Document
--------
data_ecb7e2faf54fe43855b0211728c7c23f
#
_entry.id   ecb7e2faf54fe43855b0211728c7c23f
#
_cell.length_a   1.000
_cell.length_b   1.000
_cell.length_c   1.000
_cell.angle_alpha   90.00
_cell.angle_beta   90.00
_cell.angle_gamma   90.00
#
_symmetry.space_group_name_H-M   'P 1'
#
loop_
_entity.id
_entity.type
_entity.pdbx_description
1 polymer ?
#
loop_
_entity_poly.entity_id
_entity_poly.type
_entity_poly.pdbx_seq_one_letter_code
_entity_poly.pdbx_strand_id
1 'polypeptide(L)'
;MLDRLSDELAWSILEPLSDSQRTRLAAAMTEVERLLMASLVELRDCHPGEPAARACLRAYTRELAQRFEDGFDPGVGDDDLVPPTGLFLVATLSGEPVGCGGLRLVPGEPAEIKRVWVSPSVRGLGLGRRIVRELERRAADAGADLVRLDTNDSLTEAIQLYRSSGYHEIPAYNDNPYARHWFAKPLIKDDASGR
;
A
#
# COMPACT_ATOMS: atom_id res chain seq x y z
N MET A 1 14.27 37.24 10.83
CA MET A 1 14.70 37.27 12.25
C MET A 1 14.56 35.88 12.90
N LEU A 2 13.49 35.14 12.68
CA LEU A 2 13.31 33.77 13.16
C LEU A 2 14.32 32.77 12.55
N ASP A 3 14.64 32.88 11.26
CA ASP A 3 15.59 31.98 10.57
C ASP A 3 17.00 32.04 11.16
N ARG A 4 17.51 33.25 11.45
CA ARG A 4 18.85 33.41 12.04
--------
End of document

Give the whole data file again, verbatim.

data_ecb7e2faf54fe43855b0211728c7c23f
#
_entry.id   ecb7e2faf54fe43855b0211728c7c23f
#
_cell.length_a   1.000
_cell.length_b   1.000
_cell.length_c   1.000
_cell.angle_alpha   90.00
_cell.angle_beta   90.00
_cell.angle_gamma   90.00
#
_symmetry.space_group_name_H-M   'P 1'
#
loop_
_entity.id
_entity.type
_entity.pdbx_description
1 polymer ?
#
loop_
_entity_poly.entity_id
_entity_poly.type
_entity_poly.pdbx_seq_one_letter_code
_entity_poly.pdbx_strand_id
1 'polypeptide(L)'
;MLDRLSDELAWSILEPLSDSQRTRLAAAMTEVERLLMASLVELRDCHPGEPAARACLRAYTRELAQRFEDGFDPGVGDDDLVPPTGLFLVATLSGEPVGCGGLRLVPGEPAEIKRVWVSPSVRGLGLGRRIVRELERRAADAGADLVRLDTNDSLTEAIQLYRSSGYHEIPAYNDNPYARHWFAKPLIKDDASGR
;
A
#
# COMPACT_ATOMS: atom_id res chain seq x y z
N MET A 1 14.27 37.24 10.83
CA MET A 1 14.70 37.27 12.25
C MET A 1 14.56 35.88 12.90
N LEU A 2 13.49 35.14 12.68
CA LEU A 2 13.31 33.77 13.16
C LEU A 2 14.32 32.77 12.55
N ASP A 3 14.64 32.88 11.26
CA ASP A 3 15.59 31.98 10.57
C ASP A 3 17.00 32.04 11.16
N ARG A 4 17.51 33.25 11.45
CA ARG A 4 18.85 33.41 12.04